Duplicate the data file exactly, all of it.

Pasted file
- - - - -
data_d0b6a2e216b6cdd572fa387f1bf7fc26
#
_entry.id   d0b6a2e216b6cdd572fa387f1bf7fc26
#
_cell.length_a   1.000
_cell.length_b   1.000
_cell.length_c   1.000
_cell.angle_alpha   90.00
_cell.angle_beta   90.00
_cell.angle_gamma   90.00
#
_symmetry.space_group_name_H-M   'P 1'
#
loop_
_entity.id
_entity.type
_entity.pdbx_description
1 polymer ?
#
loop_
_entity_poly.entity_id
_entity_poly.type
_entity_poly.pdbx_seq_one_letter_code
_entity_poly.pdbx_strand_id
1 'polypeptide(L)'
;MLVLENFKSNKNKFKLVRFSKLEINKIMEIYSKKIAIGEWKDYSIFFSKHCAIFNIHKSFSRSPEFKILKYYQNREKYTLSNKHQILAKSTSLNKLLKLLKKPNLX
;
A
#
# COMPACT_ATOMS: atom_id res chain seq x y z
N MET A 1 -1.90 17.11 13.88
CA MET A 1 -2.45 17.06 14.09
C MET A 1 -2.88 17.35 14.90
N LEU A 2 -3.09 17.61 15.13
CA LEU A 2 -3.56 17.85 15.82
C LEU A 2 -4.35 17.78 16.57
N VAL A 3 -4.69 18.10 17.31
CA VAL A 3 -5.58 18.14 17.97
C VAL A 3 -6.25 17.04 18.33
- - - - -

data_d0b6a2e216b6cdd572fa387f1bf7fc26
#
_entry.id   d0b6a2e216b6cdd572fa387f1bf7fc26
#
_cell.length_a   1.000
_cell.length_b   1.000
_cell.length_c   1.000
_cell.angle_alpha   90.00
_cell.angle_beta   90.00
_cell.angle_gamma   90.00
#
_symmetry.space_group_name_H-M   'P 1'
#
loop_
_entity.id
_entity.type
_entity.pdbx_description
1 polymer ?
#
loop_
_entity_poly.entity_id
_entity_poly.type
_entity_poly.pdbx_seq_one_letter_code
_entity_poly.pdbx_strand_id
1 'polypeptide(L)'
;MLVLENFKSNKNKFKLVRFSKLEINKIMEIYSKKIAIGEWKDYSIFFSKHCAIFNIHKSFSRSPEFKILKYYQNREKYTLSNKHQILAKSTSLNKLLKLLKKPNLX
;
A
#
# COMPACT_ATOMS: atom_id res chain seq x y z
N MET A 1 -1.90 17.11 13.88
CA MET A 1 -2.45 17.06 14.09
C MET A 1 -2.88 17.35 14.90
N LEU A 2 -3.09 17.61 15.13
CA LEU A 2 -3.56 17.85 15.82
C LEU A 2 -4.35 17.78 16.57
N VAL A 3 -4.69 18.10 17.31
CA VAL A 3 -5.58 18.14 17.97
C VAL A 3 -6.25 17.04 18.33